Abstract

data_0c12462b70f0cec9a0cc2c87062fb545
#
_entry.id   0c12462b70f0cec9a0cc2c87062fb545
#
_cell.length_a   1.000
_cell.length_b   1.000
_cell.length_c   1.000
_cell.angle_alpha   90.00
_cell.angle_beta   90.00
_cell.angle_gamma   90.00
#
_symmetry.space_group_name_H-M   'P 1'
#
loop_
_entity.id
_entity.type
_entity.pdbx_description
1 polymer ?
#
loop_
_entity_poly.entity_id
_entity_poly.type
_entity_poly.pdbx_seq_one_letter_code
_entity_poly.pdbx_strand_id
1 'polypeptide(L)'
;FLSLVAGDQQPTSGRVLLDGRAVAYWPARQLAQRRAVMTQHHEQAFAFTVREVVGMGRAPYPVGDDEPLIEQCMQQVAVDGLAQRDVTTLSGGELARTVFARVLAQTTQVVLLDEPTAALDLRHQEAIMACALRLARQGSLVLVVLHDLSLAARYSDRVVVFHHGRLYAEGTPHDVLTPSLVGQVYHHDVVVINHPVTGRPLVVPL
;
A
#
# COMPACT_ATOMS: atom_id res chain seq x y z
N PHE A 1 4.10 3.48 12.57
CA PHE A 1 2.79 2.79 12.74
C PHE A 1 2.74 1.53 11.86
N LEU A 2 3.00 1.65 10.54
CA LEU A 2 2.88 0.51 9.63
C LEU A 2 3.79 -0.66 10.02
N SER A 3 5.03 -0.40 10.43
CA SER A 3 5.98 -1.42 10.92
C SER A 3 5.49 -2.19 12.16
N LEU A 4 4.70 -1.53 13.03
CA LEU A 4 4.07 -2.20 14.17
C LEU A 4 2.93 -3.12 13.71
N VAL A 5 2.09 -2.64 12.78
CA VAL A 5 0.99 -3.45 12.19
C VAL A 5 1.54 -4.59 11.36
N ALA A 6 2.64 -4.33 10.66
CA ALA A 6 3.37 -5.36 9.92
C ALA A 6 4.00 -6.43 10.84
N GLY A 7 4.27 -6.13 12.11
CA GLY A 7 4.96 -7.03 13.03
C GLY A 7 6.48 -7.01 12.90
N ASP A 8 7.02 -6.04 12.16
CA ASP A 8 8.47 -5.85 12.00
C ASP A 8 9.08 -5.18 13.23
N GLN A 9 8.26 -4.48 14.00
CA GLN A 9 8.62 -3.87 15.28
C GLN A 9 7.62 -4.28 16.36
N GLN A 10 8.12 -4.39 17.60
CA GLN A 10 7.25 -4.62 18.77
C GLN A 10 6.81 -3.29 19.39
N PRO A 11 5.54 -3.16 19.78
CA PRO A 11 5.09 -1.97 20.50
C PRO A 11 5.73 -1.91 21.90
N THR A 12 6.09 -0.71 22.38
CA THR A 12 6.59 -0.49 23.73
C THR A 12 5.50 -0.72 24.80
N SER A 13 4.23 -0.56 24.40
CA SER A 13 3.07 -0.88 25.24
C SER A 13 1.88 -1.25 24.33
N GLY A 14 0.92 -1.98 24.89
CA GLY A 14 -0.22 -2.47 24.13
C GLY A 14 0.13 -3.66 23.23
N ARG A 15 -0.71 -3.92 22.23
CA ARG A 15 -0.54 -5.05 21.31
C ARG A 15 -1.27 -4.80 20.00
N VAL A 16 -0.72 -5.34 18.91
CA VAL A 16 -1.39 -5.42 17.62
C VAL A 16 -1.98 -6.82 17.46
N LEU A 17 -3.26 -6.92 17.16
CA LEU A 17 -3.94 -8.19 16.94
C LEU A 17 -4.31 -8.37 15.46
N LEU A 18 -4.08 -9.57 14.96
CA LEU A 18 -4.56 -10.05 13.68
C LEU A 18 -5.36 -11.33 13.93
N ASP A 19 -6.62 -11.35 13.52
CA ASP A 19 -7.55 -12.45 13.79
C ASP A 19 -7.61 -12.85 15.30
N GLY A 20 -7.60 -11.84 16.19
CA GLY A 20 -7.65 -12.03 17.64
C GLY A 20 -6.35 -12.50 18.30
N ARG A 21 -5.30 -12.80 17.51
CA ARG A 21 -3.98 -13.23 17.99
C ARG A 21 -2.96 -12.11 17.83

Analysis of the "slip budget" of the Las Vegas Valley shear zone, southern Nevada, leads to a model that explains many of the kinematic complexities that characterize transverse structures in continental extensional settings, including (1) abrupt terminations of these structures along strike, (2) large lateral translations across relatively short faults, (3) apparent lack of strike-slip offset or contradictory evidence of shear sense along some transverse structures, (4) significant variation in slip magnitude along strike, and (5) juxtaposition of differentially extended terranes on opposite sides of faults. Many major transverse structures may function largely as transfer faults that either link or form passive boundaries between differentially extended terranes.

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